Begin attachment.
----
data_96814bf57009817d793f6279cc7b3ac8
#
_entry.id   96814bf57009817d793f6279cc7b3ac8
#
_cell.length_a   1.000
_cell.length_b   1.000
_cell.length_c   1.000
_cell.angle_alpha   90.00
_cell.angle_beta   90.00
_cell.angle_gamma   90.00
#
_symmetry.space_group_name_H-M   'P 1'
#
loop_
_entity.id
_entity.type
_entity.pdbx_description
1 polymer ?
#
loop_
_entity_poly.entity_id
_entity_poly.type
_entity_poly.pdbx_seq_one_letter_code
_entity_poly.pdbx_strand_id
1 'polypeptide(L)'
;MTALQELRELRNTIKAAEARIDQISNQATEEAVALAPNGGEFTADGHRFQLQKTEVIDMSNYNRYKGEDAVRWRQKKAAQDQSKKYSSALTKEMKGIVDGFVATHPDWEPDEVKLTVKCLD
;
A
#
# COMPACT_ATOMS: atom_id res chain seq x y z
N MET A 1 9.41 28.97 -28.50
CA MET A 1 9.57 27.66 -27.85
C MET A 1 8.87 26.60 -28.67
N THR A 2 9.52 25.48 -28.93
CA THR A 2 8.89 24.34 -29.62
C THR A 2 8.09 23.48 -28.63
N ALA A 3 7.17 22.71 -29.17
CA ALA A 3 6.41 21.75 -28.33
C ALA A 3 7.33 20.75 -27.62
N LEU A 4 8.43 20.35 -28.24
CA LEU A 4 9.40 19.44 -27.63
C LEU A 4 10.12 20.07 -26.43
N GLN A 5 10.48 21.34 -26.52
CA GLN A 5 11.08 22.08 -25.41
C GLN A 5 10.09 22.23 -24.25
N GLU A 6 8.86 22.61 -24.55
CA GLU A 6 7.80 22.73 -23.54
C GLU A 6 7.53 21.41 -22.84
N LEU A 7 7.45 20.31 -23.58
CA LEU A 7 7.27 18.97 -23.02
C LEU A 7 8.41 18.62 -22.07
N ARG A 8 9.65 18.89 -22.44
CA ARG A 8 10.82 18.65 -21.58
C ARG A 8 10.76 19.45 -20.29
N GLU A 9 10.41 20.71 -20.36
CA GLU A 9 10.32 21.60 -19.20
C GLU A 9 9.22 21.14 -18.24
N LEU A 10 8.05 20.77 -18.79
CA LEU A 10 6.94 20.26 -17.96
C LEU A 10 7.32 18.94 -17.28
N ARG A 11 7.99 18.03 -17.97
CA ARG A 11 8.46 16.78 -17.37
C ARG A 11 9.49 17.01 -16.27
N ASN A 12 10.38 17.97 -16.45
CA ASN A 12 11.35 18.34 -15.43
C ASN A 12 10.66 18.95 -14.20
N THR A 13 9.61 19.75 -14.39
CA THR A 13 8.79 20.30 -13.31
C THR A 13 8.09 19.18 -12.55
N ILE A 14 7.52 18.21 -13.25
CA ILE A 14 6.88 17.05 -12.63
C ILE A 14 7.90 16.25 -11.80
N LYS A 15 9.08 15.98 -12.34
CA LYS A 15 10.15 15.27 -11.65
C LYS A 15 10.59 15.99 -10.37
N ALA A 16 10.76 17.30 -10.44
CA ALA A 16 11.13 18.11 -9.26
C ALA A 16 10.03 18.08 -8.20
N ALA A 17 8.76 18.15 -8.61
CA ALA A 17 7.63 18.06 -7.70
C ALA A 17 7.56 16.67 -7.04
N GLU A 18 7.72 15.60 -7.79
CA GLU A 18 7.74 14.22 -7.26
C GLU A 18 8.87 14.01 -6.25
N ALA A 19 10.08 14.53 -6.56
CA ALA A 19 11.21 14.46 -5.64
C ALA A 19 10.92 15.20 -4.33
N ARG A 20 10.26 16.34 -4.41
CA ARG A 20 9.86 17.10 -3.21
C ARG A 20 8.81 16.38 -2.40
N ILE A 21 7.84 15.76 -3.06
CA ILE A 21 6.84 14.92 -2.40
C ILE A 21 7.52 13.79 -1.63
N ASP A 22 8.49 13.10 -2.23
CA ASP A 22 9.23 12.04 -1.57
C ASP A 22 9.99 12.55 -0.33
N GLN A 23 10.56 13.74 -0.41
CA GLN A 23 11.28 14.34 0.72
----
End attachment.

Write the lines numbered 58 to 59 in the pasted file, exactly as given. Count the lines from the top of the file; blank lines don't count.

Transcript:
N LEU A 10 8.05 20.77 -18.79
CA LEU A 10 6.94 20.26 -17.96